Melbourne Olympic football heroes felicitated

February 23rd, 2009 - 8:09 pm ICT by IANS  

New Delhi, Feb 23 (IANS) They belonged to the golden era of Indian football. Barely nine years after Independence, they had stormed into the semi-finals of the 1956 Melbourne Olympics — the best showing by an Indian football team. Call it a commemoration of the great performance fifty years ago or guilt, the sports ministry in an appreciable gesture felicitated the surviving members of that team here Monday.
Only half the 18 members of that fabulous team are around pushing 80 and seven of them were present to receive their cheques for Rs.150,000 and a silver plaque in recognition of their splendid showing 52 years ago. Alas, one of the heroes of that side goalkeeper Peter Thangaraj passed away in November.

Skipper Samar Bannerjee and his Bengal team-mate Nikhil Nandy, who proudly sported their Olympic blazers, goalkeeper S. S. Narayan, Syed Abdus Salam, Ahmed Hussain, Mohammed Zulfikaruddin and Pradeep Kumar Bannerjee talked of the great time they all had, remembering those who were not there to share their joy this day.

Krishna Chandra “Keshto” Pal couldn’t make it due to ill health and Tulsidas Balaram preferred to stay away from the event as he has done in the past, making no secret of his resentment over the way the great Indian footballers are treated.

They all had plenty of tales to narrate of their playing days and the Olympics, particularly about their coach Syed Abdul Rahim, who turned a bunch of no-hopers into household names.The pain of waiting for so long to gain some recognition was palpable on their faces. They missed their teammates who are no more.

Skipper Samar spoke for them all: “We have been depressed. We didn’t get any recognition for what we have done. I am lucky to get the recognition now but feel sorry for my teammates, who couldn’t get it. I wish they were with me today.”

The septuagenarian went into a rewind mode and recalled the chilly conditions when they landed in Melbourne on a November morning.

“We had six forwards in that team. It was an attacking team and it was Rahim saab, who inspired us to play well. His critics used to call him a slave driver, but for us he was the best coach we ever had,” said Samar.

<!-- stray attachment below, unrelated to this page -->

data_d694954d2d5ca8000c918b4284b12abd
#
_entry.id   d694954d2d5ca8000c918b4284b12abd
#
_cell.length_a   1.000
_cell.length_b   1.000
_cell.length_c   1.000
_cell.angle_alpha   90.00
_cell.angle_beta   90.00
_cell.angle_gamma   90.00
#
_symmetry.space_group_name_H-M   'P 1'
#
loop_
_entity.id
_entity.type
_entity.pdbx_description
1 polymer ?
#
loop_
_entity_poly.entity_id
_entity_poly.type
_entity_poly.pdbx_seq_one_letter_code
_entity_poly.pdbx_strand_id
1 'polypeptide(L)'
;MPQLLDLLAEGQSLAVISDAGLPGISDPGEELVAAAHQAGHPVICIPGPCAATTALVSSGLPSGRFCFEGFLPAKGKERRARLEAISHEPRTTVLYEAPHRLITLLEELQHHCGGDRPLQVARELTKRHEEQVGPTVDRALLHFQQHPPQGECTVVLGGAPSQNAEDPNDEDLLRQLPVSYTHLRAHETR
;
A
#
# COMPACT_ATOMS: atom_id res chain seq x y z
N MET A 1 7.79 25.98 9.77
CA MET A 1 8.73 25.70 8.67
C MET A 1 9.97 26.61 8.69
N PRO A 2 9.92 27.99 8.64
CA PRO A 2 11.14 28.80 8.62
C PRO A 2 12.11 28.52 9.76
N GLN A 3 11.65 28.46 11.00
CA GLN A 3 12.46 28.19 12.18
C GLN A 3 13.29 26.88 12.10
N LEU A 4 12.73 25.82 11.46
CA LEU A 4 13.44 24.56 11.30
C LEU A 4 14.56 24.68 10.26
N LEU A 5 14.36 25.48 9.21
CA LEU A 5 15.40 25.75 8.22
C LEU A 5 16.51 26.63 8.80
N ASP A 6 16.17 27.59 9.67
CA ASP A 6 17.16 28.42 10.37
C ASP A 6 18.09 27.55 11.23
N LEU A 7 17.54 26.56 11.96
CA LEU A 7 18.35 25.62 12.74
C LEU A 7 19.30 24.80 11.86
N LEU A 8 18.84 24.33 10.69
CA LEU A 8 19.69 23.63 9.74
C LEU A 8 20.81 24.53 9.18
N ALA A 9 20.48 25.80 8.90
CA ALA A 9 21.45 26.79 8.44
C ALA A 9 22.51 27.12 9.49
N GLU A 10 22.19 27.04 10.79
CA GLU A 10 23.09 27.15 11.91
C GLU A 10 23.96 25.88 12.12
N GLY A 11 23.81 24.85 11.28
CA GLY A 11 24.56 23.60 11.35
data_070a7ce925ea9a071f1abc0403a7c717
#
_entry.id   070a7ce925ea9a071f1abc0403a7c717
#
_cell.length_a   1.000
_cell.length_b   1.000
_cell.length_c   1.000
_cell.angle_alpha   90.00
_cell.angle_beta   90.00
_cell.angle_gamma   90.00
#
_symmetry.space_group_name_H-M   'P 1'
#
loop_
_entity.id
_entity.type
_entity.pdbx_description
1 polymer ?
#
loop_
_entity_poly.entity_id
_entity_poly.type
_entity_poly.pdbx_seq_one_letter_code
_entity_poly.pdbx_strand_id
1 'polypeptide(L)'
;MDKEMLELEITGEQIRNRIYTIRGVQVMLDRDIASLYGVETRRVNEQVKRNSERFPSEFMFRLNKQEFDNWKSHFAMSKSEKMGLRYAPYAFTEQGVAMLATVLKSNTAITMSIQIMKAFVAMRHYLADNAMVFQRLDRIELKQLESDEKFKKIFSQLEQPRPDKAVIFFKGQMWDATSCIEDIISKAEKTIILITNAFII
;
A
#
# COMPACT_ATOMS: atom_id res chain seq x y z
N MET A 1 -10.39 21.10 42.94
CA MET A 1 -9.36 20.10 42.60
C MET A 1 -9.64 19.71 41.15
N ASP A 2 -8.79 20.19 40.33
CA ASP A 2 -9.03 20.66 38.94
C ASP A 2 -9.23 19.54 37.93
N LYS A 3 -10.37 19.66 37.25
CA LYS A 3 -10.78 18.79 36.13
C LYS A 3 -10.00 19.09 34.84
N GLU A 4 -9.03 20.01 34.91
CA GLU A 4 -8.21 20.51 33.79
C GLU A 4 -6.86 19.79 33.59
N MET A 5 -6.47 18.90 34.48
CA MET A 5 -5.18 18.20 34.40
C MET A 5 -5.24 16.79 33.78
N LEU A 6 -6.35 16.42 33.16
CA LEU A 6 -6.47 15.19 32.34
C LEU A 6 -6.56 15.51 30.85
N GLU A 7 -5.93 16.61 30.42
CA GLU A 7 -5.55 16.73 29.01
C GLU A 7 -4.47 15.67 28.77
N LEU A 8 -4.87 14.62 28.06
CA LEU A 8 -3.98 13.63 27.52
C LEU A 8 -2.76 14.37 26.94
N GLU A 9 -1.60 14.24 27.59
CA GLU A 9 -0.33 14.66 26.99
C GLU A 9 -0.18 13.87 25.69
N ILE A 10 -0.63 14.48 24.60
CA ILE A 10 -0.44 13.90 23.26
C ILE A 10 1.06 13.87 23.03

India started by beating hosts Australia 4-2 with Neville D’Souza scoring a hat trick and Kittu got the other goal. The win took India to the semi-final, where they played the 1954 World Cup quarter-finalists Yugoslavia.

Unfortunately, despite leading 1-0 till the 60th minute, India conceded four goals in the last 30 minutes. In the third-place play-off, India lost 0-3 to Bulgaria to finish fourth.

Nandy said that Australians, after their loss, were shattered and said the Indian team was substandard.

“But we proved them wrong. Coincidently while returning, we had to come via Sydney. There the Australians invited us to play an exhibition match and we crushed them 7-1. As a mark of respect the Australian players came to our dressing room after the match and exchanged jerseys with us,” said Nandy.

Even to this day Nandy and his teammates cannot reconcile to their defeat against Yugoslavia.

“We had them on the ropes and yet we couldn’t beat them. We led 1-0 till the 60th minute and all of a sudden the struck four timesin the last 25 minutes and we couldn’t stop them. If only we had pulled that game off, football would have been a big sport in this country,” he said.

Concurring with Nandy, Hussain attributed the reverse to the lack of stamina.

“We were not accustomed to playing 90 minutes because back home we played matches for 60 minutes. Against Yugoslavia we played pacy football and after sixty minutes we ran out of steam. We had stomach cramps and to stop them we had packed the defence with nine men and yet we couldn’t stop them,” said Hussain.

The trip to Melbourne also taught the players some lessons as P. K. Banerjee recalled.

“In Melbourne we were walking down the street littering it with food and chocolate wrappers. Then we saw that a group of children were picking up the wrappers and putting them in the dustbin. It was a great lesson for me and after that day I always make sure that I put waste papers and wrappers in a bin,” he said.

The memories of the 1956 Melbourne Games are still fresh and enough to inspire a generation of Indian footballers. Some felt if only the members of the deceased Olympians were there to share their fond memories.

The squad:

Goalkeepers: Peter Thangaraj, S.S. Narayan; Defenders: S.K. Azzizuddin, Syed Abdul Latif, A.T. Rehman; Midfielders: Kempiah, Syed Abdus Salam, Nikhil Nandi, Ahmed Hussain and Noor Mohammed; Forwards: Pradeep Kumar Banerjee, Samar Banerjee (captain), J. Krishnaswamy “Kittu”, Muhammad Kannayan, Krishna Chandra “Keshto” Pal, Neville D’Souza, Tulsidas Balaram, Mohammed Zulfikaruddin

Coach: Syed Abdul Rahim; Manager: Khalifa Ziauddin

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